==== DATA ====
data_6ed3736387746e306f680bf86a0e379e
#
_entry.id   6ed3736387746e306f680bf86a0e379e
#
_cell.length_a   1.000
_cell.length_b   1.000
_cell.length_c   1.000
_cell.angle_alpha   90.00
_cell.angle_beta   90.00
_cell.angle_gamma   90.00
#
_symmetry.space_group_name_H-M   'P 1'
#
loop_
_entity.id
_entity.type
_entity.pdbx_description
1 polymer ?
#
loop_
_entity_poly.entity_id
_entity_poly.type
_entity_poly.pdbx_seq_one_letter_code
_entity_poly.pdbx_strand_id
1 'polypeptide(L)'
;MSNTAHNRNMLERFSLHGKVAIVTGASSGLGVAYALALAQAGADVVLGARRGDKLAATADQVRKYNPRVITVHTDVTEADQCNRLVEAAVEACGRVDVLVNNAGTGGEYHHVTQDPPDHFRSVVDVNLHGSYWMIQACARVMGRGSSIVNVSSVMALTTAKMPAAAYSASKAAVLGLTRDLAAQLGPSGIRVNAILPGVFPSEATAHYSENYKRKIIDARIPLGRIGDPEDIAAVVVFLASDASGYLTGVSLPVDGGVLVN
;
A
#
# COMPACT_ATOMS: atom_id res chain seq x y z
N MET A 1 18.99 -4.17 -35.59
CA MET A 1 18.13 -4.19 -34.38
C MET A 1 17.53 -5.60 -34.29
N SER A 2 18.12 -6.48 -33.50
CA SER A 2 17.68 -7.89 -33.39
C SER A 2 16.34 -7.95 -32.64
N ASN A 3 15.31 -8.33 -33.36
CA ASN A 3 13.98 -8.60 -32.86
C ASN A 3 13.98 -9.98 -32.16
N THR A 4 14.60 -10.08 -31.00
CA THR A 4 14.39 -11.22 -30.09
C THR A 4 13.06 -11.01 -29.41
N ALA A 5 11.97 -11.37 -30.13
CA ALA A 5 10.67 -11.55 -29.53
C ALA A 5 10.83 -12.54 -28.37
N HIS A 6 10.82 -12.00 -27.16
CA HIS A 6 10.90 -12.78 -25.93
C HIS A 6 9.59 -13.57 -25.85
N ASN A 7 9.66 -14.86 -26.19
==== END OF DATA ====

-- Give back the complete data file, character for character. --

data_6ed3736387746e306f680bf86a0e379e
#
_entry.id   6ed3736387746e306f680bf86a0e379e
#
_cell.length_a   1.000
_cell.length_b   1.000
_cell.length_c   1.000
_cell.angle_alpha   90.00
_cell.angle_beta   90.00
_cell.angle_gamma   90.00
#
_symmetry.space_group_name_H-M   'P 1'
#
loop_
_entity.id
_entity.type
_entity.pdbx_description
1 polymer ?
#
loop_
_entity_poly.entity_id
_entity_poly.type
_entity_poly.pdbx_seq_one_letter_code
_entity_poly.pdbx_strand_id
1 'polypeptide(L)'
;MSNTAHNRNMLERFSLHGKVAIVTGASSGLGVAYALALAQAGADVVLGARRGDKLAATADQVRKYNPRVITVHTDVTEADQCNRLVEAAVEACGRVDVLVNNAGTGGEYHHVTQDPPDHFRSVVDVNLHGSYWMIQACARVMGRGSSIVNVSSVMALTTAKMPAAAYSASKAAVLGLTRDLAAQLGPSGIRVNAILPGVFPSEATAHYSENYKRKIIDARIPLGRIGDPEDIAAVVVFLASDASGYLTGVSLPVDGGVLVN
;
A
#
# COMPACT_ATOMS: atom_id res chain seq x y z
N MET A 1 18.99 -4.17 -35.59
CA MET A 1 18.13 -4.19 -34.38
C MET A 1 17.53 -5.60 -34.29
N SER A 2 18.12 -6.48 -33.50
CA SER A 2 17.68 -7.89 -33.39
C SER A 2 16.34 -7.95 -32.64
N ASN A 3 15.31 -8.33 -33.36
CA ASN A 3 13.98 -8.60 -32.86
C ASN A 3 13.98 -9.98 -32.16
N THR A 4 14.60 -10.08 -31.00
CA THR A 4 14.39 -11.22 -30.09
C THR A 4 13.06 -11.01 -29.41
N ALA A 5 11.97 -11.37 -30.13
CA ALA A 5 10.67 -11.55 -29.53
C ALA A 5 10.83 -12.54 -28.37
N HIS A 6 10.82 -12.00 -27.16
CA HIS A 6 10.90 -12.78 -25.93
C HIS A 6 9.59 -13.57 -25.85
N ASN A 7 9.66 -14.86 -26.19